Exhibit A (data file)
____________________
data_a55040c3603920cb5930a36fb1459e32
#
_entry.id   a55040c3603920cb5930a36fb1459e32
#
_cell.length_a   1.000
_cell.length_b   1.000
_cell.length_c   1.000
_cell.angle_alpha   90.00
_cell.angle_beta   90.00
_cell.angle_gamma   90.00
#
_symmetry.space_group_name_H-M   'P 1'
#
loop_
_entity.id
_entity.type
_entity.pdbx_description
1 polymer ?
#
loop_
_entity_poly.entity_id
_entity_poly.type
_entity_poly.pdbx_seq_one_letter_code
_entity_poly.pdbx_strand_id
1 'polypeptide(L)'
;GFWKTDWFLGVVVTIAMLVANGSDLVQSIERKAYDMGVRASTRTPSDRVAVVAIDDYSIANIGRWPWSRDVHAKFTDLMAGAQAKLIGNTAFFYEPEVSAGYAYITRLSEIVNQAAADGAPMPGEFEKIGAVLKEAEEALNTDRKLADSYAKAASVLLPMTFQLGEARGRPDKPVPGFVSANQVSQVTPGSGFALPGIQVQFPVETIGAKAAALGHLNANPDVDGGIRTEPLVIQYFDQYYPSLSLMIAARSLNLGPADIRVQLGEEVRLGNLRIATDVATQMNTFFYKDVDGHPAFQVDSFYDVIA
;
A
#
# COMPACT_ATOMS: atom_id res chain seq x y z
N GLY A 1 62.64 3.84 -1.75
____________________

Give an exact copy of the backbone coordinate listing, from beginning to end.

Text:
data_a55040c3603920cb5930a36fb1459e32
#
_entry.id   a55040c3603920cb5930a36fb1459e32
#
_cell.length_a   1.000
_cell.length_b   1.000
_cell.length_c   1.000
_cell.angle_alpha   90.00
_cell.angle_beta   90.00
_cell.angle_gamma   90.00
#
_symmetry.space_group_name_H-M   'P 1'
#
loop_
_entity.id
_entity.type
_entity.pdbx_description
1 polymer ?
#
loop_
_entity_poly.entity_id
_entity_poly.type
_entity_poly.pdbx_seq_one_letter_code
_entity_poly.pdbx_strand_id
1 'polypeptide(L)'
;GFWKTDWFLGVVVTIAMLVANGSDLVQSIERKAYDMGVRASTRTPSDRVAVVAIDDYSIANIGRWPWSRDVHAKFTDLMAGAQAKLIGNTAFFYEPEVSAGYAYITRLSEIVNQAAADGAPMPGEFEKIGAVLKEAEEALNTDRKLADSYAKAASVLLPMTFQLGEARGRPDKPVPGFVSANQVSQVTPGSGFALPGIQVQFPVETIGAKAAALGHLNANPDVDGGIRTEPLVIQYFDQYYPSLSLMIAARSLNLGPADIRVQLGEEVRLGNLRIATDVATQMNTFFYKDVDGHPAFQVDSFYDVIA
;
A
#
# COMPACT_ATOMS: atom_id res chain seq x y z
N GLY A 1 62.64 3.84 -1.75